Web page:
Electronic patient records result in efficiencies

Case managers spend time with their patients

Since the implementation of a state-of-the-art electronic patient record system, case managers at Evanston Northwestern Healthcare have more time to visit with patients and their families, enabling them to better prepare the patient for going home.

"The case managers have more time to spend face-to-face with their patients and families, and therefore, they’re able to improve throughput and make more appropriate referrals," says Mary Ellen Mitchell, RN, BSN, MA, director of clinical services at Highland Park (IL) Hospital.

"We’re hoping to see enhanced patient satisfaction as well. It’s already at the 90th percentile in the [South Bend, IN-based] Press Ganey [Associates] scoring, but now we know we can be more comfortable in spending time with the patients and families and answering their questions."

Highland Park Hospital rolled out the electronic patient record earlier this year, the third hospital in Evanston Northwestern Healthcare system to adopt the system. Designing and implementing the patient record system was a three-year process.

Within the entire three-hospital system, savings generated by the electronic patient record system are estimated to be $10 million a year, from improvements such as higher copay collection and rising reimbursement. Insurance denials due to lack of information have fallen to nearly zero.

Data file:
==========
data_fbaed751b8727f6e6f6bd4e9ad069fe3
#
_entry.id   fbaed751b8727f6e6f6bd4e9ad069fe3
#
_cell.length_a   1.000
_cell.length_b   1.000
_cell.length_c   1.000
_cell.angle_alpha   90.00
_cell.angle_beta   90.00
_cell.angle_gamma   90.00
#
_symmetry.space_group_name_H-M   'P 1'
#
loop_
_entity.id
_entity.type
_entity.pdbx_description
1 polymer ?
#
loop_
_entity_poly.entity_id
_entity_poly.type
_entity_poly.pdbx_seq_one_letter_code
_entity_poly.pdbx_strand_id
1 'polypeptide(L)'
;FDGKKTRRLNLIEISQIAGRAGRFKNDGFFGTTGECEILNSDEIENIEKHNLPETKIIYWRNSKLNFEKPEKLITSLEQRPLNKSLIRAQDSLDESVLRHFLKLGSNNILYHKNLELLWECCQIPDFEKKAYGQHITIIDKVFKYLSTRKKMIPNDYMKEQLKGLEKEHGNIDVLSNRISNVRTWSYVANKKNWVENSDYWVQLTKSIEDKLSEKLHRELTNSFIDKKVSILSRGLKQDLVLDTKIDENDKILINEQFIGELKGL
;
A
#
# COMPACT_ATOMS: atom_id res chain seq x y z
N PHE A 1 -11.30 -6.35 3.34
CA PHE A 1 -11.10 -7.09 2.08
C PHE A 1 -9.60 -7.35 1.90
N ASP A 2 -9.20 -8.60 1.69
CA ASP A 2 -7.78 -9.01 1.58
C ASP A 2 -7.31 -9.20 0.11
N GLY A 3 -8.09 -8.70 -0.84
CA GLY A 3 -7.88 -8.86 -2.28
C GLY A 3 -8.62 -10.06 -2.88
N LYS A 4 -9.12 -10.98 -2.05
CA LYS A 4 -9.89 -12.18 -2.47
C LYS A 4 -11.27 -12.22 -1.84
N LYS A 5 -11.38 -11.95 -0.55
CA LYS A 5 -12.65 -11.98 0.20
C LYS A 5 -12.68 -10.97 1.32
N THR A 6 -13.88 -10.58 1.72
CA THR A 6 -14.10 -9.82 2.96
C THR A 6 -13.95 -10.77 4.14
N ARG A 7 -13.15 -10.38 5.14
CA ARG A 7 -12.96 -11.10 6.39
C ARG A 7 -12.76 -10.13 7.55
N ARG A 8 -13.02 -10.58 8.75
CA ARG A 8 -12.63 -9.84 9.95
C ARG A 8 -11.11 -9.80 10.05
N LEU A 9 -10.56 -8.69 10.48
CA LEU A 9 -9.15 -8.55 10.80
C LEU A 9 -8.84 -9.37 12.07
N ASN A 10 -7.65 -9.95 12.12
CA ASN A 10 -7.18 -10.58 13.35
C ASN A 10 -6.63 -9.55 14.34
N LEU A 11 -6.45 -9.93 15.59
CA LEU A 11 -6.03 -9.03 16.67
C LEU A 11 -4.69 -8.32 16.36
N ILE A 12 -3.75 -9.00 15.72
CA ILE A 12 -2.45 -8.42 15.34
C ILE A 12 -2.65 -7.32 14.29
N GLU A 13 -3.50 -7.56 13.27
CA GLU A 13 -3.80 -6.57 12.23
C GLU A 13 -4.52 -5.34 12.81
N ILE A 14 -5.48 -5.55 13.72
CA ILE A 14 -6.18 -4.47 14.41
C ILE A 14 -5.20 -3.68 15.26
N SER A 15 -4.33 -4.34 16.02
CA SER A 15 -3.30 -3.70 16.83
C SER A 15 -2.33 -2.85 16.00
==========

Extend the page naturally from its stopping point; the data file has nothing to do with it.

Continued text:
The three hospitals are among only 41 throughout the nation that fully comply with the computerized physician order-entry (CPOE) standards set by the Leapfrog Group, a health care watchdog agency in Washington, DC, dedicated to improving hospital care.

The system integrates CPOE with electronic health records and allows all charting, ordering of tests, procedures and medications, registration, scheduling, and physician billing to be done electronically through one system.

The integrated patient record system creates a record that follows the patient from the physician’s office to the laboratory to the pharmacy to the hospital, rather than being scattered among various providers.

Systemwide, the turnaround time for test results has fallen significantly, and entire categories of medication errors have been eliminated. Delayed administration of patient medications has decreased by 70%, while omitted administration of medication has dropped 20%.

From a case management standpoint, the system has saved time, allowing documentation and concurrent review to be done in real time, and increased the efficiency of the staff.

"The electronic patient record system speeds up all the tasks the case managers undertake to facilitate patient treatment and care. From our perspective, the system has a positive impact on the advancement of patient care, resulting in improved quality," Mitchell says.

Within minutes of a patient’s admission, the case managers are able to make sure the patient’s medical records and admission status coincide. "In real time, we are able to see if we have a patient who does not have an order or a patient whose admission status does not match the actual physician order."

The system is particularly helpful for concurrent review, she adds. "We can avoid the aspect of having a patient who is not admitted in the right status in real time."